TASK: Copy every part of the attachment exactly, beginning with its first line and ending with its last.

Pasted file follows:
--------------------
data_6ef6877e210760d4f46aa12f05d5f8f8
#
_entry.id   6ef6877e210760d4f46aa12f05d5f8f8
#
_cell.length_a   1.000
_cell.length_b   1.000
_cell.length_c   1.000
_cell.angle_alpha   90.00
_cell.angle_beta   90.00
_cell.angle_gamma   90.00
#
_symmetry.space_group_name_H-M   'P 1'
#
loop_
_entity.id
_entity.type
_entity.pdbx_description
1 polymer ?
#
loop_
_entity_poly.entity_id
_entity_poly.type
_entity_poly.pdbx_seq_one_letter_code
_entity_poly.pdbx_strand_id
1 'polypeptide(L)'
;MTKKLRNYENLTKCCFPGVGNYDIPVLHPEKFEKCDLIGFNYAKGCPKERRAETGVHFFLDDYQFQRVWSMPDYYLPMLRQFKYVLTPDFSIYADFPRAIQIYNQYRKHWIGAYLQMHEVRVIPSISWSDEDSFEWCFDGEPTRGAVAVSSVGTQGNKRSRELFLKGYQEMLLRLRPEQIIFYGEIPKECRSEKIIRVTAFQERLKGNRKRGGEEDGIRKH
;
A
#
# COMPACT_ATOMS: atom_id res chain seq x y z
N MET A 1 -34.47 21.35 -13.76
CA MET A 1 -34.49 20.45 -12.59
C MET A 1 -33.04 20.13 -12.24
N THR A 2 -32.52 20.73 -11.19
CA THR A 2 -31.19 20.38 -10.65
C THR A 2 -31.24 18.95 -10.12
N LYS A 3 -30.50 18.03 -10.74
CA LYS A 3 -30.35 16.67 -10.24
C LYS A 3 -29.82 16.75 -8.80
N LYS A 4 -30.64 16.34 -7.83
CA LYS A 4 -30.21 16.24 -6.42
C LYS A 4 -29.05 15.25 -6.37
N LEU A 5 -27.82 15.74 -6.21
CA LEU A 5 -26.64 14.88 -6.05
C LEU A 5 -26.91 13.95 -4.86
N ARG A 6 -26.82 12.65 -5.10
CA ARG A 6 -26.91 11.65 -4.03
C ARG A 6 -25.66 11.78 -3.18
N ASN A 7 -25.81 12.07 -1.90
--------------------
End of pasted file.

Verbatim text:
data_6ef6877e210760d4f46aa12f05d5f8f8
#
_entry.id   6ef6877e210760d4f46aa12f05d5f8f8
#
_cell.length_a   1.000
_cell.length_b   1.000
_cell.length_c   1.000
_cell.angle_alpha   90.00
_cell.angle_beta   90.00
_cell.angle_gamma   90.00
#
_symmetry.space_group_name_H-M   'P 1'
#
loop_
_entity.id
_entity.type
_entity.pdbx_description
1 polymer ?
#
loop_
_entity_poly.entity_id
_entity_poly.type
_entity_poly.pdbx_seq_one_letter_code
_entity_poly.pdbx_strand_id
1 'polypeptide(L)'
;MTKKLRNYENLTKCCFPGVGNYDIPVLHPEKFEKCDLIGFNYAKGCPKERRAETGVHFFLDDYQFQRVWSMPDYYLPMLRQFKYVLTPDFSIYADFPRAIQIYNQYRKHWIGAYLQMHEVRVIPSISWSDEDSFEWCFDGEPTRGAVAVSSVGTQGNKRSRELFLKGYQEMLLRLRPEQIIFYGEIPKECRSEKIIRVTAFQERLKGNRKRGGEEDGIRKH
;
A
#
# COMPACT_ATOMS: atom_id res chain seq x y z
N MET A 1 -34.47 21.35 -13.76
CA MET A 1 -34.49 20.45 -12.59
C MET A 1 -33.04 20.13 -12.24
N THR A 2 -32.52 20.73 -11.19
CA THR A 2 -31.19 20.38 -10.65
C THR A 2 -31.24 18.95 -10.12
N LYS A 3 -30.50 18.03 -10.74
CA LYS A 3 -30.35 16.67 -10.24
C LYS A 3 -29.82 16.75 -8.80
N LYS A 4 -30.64 16.34 -7.83
CA LYS A 4 -30.21 16.24 -6.42
C LYS A 4 -29.05 15.25 -6.37
N LEU A 5 -27.82 15.74 -6.21
CA LEU A 5 -26.64 14.88 -6.05
C LEU A 5 -26.91 13.95 -4.86
N ARG A 6 -26.82 12.65 -5.10
CA ARG A 6 -26.91 11.65 -4.03
C ARG A 6 -25.66 11.78 -3.18
N ASN A 7 -25.81 12.07 -1.90